Pet de-sexing project set to go national

PHILANTHROPIST businesswoman Jan Cameron is funding a multi-million-dollar national network of not-for-profit veterinary centres — or “public hospitals for animals”– to slash the cost of de-sexing cats and dogs.

It is hoped this could end the cruelty of having at least one-third of all dogs and up to two-thirds of cats put down nationally because they are unwanted.

The wealthy founder of the Kathmandu outdoor goods chain said she planned to fund five fixed and two mobile clinics in NSW, Queensland, Western Australia and Tasmania.

These community vet clinics, the first of which is running in Hobart, will offer cut-price de-sexing and other procedures for pets of people who would otherwise struggle to afford the cost.

The Hobart-based Ms Cameron is calling for public donations to expand the project, with the aim of “getting to zero” the number of unwanted cats and dogs being put down.

“This is a national issue that people despair about and throw their hands up at but there is a solution,” Ms Cameron said.

“The primary goal is to bring the population under control so these domestic pets do have homes ultimately and are not suffering out on the streets, and not causing any damage to native wildlife. The idea is to end this cycle of destruction of having to kill hundreds of thousands of animals every year that are not wanted.”

Modelled on the success of a clinic run by Animal Welfare League Queensland on the Gold Coast, which has slashed the number of unwanted cats and dogs being euthanased, Ms Cameron said the clinics would offer “radically lower” prices.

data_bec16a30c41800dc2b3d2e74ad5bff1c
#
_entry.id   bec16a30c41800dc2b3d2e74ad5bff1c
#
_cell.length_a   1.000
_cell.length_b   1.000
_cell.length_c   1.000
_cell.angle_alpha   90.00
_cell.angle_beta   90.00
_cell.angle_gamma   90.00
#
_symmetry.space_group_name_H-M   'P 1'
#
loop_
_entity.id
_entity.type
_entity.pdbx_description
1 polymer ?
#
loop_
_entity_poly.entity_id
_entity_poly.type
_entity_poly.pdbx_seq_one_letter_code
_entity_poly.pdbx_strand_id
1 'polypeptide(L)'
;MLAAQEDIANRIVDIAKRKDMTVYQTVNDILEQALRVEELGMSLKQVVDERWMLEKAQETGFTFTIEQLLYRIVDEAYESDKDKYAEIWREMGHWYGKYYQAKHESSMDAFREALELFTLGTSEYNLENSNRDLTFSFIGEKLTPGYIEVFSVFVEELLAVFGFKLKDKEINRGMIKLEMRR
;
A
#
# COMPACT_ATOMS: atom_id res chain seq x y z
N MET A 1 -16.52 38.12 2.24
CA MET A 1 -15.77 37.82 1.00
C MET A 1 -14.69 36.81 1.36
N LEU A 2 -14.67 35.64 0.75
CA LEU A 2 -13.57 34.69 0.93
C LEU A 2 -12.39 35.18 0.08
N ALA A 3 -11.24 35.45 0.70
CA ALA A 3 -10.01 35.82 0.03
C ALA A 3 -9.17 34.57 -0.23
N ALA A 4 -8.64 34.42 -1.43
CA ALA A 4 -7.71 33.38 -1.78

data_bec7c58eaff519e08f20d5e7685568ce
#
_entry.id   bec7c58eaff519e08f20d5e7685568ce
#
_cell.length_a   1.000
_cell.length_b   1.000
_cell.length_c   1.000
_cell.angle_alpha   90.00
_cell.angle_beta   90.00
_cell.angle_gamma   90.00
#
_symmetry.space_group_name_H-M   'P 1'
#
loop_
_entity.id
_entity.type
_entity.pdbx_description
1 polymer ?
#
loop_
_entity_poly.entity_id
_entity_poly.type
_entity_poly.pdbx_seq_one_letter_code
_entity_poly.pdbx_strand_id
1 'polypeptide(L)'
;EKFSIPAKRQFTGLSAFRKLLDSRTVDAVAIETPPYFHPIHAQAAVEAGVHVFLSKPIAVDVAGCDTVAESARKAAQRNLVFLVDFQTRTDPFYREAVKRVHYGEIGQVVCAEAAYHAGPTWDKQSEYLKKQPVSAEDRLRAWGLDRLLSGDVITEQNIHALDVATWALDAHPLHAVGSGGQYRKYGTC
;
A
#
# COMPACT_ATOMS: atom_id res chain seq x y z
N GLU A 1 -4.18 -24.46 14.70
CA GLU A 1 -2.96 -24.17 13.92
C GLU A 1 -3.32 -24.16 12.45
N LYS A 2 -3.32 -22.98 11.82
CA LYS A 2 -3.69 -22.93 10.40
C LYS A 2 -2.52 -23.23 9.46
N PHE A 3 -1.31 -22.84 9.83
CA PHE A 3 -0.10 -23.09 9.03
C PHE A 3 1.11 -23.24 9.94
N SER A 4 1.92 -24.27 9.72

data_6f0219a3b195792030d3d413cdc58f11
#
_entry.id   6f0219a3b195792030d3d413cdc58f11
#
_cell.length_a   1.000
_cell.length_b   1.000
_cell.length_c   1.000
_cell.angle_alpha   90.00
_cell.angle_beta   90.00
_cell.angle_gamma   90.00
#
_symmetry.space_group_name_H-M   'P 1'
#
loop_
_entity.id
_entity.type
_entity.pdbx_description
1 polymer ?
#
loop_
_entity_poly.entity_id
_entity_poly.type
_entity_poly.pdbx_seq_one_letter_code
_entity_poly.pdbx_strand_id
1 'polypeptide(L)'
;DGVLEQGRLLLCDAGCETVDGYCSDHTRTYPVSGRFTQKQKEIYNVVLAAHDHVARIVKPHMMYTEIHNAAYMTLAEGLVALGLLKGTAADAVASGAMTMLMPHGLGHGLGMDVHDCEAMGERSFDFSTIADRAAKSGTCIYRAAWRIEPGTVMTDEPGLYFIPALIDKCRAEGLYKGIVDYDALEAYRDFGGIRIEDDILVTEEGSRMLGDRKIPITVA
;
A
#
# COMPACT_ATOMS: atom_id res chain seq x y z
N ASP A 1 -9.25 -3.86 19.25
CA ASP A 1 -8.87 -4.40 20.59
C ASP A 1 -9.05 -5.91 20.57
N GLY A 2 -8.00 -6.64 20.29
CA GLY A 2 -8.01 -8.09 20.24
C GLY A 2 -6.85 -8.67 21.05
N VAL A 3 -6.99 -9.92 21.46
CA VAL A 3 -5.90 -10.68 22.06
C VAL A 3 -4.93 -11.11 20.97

The de-sexing of a female cat will cost $94, rather than commercial rates of $150-$200, while de-sexing of a female dog will be $194, compared with commercial rates of $250-$400.

The clinics will offer flexible payment plans. “There can be garnisheeing of people’s pensions — $2 a week, something that doesn’t make a difference to their lives, but they end up with a de-sexed and micro-chipped cat,” Ms Cameron said.

As well as the Hobart clinic, opened months ago, there are plans for fixed clinics in Northern Rivers and western Sydney in NSW, and Maryborough and Brisbane in Queensland. Two mobile clinics are planned, in Western Australia and in western Queensland.

The estimated $3 million cost of the clinics would be met by Ms Cameron’s Elsie Cameron Foundation, and donations would help to expand the project.

Since opening in 2001, the AWL Gold Coast shelter has reduced the number of stray and surrendered animals needing to be put down to 9 per cent of dogs and 24 per cent of cats.

Ms Cameron said this compared with the national RSPCA average “kill rate” for unwanted dogs of 29 per cent and 59 per cent for cats, and the NSW council pound average of 39 per cent for dogs and 68 per cent for cats.

The Australian Veterinary Association has welcomed Ms Cameron’s commitment, but warned subsidised clinics needed to be well-managed to avoid “bad blood” with private vets, and tightly focused to avoid abuse.

“If people with a Mercedes come and get it done because it’s a cheaper option, then that money generated by fundraising or subsidisation is wasted,” said AVA past president Mark Lawrie.